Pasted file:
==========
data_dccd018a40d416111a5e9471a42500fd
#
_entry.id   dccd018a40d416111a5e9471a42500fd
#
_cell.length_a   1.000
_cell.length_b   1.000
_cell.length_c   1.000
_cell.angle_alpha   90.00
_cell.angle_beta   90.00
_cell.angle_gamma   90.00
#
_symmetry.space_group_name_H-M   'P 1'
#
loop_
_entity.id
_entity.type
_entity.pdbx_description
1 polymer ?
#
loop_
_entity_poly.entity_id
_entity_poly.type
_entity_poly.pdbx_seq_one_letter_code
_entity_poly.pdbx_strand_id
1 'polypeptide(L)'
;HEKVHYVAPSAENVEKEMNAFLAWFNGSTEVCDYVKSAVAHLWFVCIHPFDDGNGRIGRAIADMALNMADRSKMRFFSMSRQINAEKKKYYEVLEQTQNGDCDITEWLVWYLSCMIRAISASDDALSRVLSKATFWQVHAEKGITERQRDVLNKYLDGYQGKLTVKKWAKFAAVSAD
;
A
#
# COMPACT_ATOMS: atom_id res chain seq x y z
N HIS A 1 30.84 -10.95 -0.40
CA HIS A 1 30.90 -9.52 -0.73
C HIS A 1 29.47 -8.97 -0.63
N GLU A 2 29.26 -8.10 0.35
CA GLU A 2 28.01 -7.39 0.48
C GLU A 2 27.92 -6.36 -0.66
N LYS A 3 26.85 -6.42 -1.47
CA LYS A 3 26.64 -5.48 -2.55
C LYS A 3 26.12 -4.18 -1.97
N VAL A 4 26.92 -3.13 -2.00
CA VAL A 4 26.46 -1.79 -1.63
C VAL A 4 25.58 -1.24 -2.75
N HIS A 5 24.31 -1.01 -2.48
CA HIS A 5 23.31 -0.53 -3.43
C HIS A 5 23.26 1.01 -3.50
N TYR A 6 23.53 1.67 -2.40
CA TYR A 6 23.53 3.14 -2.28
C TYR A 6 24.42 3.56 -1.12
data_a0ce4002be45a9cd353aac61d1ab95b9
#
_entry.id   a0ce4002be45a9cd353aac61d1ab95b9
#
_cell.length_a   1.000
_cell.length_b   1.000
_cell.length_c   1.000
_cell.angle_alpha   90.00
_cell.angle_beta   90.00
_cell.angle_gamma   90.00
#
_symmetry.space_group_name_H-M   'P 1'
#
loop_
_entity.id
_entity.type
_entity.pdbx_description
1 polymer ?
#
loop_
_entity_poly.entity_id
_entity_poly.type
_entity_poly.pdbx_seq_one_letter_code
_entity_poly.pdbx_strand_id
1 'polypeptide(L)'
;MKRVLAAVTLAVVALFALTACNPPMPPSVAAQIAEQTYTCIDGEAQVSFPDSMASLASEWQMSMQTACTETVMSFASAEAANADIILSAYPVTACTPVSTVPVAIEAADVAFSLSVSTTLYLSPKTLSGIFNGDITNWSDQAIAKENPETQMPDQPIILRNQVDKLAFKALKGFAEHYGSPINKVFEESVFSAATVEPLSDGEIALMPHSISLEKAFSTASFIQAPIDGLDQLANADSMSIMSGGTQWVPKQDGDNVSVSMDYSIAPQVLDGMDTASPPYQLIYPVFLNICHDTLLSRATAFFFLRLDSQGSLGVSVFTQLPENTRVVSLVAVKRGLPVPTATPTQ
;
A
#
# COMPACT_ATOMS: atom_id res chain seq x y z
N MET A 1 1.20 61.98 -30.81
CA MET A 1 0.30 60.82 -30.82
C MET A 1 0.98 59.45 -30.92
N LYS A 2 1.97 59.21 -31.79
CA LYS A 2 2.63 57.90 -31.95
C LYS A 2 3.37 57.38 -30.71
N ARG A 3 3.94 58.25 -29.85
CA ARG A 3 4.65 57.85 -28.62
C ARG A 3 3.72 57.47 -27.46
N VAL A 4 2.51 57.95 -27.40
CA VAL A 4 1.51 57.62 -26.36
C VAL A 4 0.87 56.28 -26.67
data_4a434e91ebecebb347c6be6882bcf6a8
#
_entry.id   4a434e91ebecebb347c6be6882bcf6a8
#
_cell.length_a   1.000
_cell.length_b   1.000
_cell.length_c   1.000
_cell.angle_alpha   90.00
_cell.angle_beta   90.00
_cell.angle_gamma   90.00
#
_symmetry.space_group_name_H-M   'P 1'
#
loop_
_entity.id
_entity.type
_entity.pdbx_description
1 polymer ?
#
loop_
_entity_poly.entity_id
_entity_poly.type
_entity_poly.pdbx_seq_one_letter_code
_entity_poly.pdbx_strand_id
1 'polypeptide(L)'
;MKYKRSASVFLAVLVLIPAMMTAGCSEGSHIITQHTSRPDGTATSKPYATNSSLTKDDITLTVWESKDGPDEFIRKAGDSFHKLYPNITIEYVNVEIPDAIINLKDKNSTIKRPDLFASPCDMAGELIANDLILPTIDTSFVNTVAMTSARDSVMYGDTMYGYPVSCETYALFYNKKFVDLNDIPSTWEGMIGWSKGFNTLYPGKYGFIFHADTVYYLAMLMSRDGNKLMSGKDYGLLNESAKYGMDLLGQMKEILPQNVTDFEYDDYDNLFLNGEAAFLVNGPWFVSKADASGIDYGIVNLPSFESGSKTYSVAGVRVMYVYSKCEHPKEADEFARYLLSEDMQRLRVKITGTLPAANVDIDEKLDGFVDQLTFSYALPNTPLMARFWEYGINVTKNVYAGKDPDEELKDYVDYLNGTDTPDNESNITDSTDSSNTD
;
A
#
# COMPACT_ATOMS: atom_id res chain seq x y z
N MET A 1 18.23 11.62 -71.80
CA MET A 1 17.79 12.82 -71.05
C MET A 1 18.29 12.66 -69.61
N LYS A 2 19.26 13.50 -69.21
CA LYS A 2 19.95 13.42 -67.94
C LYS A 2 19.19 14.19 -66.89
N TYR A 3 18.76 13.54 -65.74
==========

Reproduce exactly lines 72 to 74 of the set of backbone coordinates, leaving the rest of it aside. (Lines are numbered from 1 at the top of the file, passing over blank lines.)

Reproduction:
_entity_poly.pdbx_strand_id
1 'polypeptide(L)'
;MKRVLAAVTLAVVALFALTACNPPMPPSVAAQIAEQTYTCIDGEAQVSFPDSMASLASEWQMSMQTACTETVMSFASAEAANADIILSAYPVTACTPVSTVPVAIEAADVAFSLSVSTTLYLSPKTLSGIFNGDITNWSDQAIAKENPETQMPDQPIILRNQVDKLAFKALKGFAEHYGSPINKVFEESVFSAATVEPLSDGEIALMPHSISLEKAFSTASFIQAPIDGLDQLANADSMSIMSGGTQWVPKQDGDNVSVSMDYSIAPQVLDGMDTASPPYQLIYPVFLNICHDTLLSRATAFFFLRLDSQGSLGVSVFTQLPENTRVVSLVAVKRGLPVPTATPTQ